I try to slip away when no one notices—which is often enough—but I don’t like to be gone for too long; at least, not when I’m around other people. Sometimes it’s difficult finding that balance, being able to return just at the right moment.

“So, are you coming tonight Samson?” My friend Mesi asked while we walked back, as usual, from our separate offices. She elongated each word, knowing full well how much it irritated me.

“Yeah, I don’t have much work to do so I’ll be there. I’ve missed seeing everyone!” It’s a genuine statement. I hadn’t seen many of those friends in several weeks and I always appreciated their company.

“Excellent. I invited another friend of mine too; I think you’ll like her a lot,” I raised an eyebrow at her. “Trust me Sam, you two will get along great!” I shot her another inquisitive look. “Can you just wait until tonight? I don’t wanna give you any other hints.”

“Not one? You’d really leave me with just the fact that you know her?”

She sighed. “I don’t know why I thought you wouldn’t jump to terrible conclusions. And here I thought I really knew you.”

“All those years must’ve been a complete waste. We might as well be strangers; just like me and that mystery girl who might be a complete intrusion to my eyes and ears.”

“Samson! She’s not hideous and she has a completely normal voice, I proooomise.”

“Stop doing that! And I get one question, agreed?”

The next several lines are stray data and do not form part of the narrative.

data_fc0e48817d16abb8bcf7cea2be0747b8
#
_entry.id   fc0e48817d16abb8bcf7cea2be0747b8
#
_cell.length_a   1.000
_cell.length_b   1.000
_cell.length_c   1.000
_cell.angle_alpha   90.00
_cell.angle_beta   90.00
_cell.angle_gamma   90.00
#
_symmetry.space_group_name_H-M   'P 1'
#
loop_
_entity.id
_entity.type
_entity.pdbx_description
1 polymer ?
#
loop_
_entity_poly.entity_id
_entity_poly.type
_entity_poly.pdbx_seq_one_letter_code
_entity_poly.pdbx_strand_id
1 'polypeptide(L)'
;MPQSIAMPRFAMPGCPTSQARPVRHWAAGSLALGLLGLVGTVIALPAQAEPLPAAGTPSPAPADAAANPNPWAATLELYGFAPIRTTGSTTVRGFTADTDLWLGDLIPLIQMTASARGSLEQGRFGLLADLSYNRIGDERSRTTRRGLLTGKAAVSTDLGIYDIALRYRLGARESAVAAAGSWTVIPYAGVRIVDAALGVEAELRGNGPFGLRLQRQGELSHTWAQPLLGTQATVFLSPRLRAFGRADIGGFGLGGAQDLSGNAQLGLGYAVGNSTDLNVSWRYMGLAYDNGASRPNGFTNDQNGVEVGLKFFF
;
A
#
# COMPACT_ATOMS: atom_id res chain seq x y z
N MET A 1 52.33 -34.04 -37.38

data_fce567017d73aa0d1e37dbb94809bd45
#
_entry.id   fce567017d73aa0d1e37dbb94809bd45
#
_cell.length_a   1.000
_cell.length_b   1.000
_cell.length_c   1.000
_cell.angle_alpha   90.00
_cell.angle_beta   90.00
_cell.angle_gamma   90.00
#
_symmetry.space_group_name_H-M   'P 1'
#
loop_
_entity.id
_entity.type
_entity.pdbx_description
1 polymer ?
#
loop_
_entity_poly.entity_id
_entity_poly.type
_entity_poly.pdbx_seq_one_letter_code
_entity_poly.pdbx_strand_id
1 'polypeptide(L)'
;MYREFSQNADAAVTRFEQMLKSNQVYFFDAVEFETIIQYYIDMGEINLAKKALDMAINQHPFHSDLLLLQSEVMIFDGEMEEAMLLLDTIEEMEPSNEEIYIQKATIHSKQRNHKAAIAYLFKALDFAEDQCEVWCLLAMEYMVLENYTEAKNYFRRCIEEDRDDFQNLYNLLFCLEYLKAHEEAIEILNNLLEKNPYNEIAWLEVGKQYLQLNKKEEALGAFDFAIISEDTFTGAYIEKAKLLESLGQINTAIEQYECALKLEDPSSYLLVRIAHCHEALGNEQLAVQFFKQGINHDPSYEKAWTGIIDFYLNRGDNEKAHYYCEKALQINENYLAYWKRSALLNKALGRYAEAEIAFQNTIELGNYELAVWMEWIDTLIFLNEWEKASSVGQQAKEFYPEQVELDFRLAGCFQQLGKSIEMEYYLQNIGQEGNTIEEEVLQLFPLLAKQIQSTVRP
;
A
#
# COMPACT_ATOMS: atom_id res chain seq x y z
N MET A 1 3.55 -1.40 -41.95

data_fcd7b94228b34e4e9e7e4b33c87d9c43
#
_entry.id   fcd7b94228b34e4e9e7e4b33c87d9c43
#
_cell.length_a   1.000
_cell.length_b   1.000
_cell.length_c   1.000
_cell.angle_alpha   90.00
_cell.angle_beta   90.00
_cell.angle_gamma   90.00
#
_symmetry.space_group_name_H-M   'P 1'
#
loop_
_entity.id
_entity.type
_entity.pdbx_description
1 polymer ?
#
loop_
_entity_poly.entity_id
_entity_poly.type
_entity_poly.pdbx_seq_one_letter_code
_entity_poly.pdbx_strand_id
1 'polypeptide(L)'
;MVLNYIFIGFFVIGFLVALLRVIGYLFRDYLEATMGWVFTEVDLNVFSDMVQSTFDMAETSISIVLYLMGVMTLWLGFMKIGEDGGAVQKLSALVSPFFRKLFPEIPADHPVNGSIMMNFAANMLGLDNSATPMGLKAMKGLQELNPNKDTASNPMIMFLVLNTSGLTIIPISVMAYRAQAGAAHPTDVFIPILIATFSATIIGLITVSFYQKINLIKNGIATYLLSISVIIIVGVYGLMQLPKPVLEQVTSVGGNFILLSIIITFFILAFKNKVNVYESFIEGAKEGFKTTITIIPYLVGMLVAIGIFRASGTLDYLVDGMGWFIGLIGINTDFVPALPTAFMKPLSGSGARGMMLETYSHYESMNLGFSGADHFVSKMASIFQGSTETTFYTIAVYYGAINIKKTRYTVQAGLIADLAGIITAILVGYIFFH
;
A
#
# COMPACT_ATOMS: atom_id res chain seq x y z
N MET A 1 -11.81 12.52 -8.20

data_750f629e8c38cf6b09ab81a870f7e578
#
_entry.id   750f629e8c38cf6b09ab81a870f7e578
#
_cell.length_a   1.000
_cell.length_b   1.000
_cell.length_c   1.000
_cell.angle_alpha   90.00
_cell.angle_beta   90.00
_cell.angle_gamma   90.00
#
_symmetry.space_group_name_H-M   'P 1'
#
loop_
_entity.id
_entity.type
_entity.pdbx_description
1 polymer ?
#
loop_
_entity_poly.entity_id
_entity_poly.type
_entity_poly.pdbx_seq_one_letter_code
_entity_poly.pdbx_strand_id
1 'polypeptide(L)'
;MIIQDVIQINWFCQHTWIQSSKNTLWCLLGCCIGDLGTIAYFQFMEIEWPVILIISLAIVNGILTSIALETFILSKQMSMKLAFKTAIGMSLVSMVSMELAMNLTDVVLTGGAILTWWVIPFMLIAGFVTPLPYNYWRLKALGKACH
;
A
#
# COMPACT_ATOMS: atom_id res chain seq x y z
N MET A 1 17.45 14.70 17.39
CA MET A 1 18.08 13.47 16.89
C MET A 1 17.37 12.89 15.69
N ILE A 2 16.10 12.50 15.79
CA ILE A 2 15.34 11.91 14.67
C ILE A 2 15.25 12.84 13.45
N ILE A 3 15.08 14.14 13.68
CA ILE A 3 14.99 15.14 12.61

“Sure, sure.”

“Is she… Does… Is she of the professional persuasion?”

“Um, what?”

“D-Does she work, is what I’m trying to say.”

“Damn Samson, you’re just getting straight to the point,” she raised her hand to stop me from retorting. “To answer your question, yes, she manages the catering company near me.”

“Wait… the one that brought those peach pies to your office?”

“Yup,” she grinned knowingly. I had inhaled four full boxes of those pies and I couldn’t even feel shame because they were so good. “So I’ll see you tonight for sure?”

I nodded in acceptance. Now there was no chance of me flaking. Mesi was all too aware of my 50% rule. If I was on the fence about going out with friends, I would, without fail, make up an excuse as to why I could no longer make it. I didn’t need to make things up with Mesi, but lately she tried harder to solidify my obligations. She probably told this mystery girl every detail of my life, hyping me up as some sort of Renaissance Man. I couldn’t wait to disappoint.

We stopped in front of Mesi’s house shortly after. She politely refused my offer to help. “You sure you don’t want me to set up anything? I can make some Doro Tibs?” She declined again. “What, you got a guy helping you out?” I nudged her shoulder at her hesitation.

“Uh, actually, he’s waiting on the ground floor.” Mesi tried hiding a smile. My eyes widened, not expecting the joke to be truth.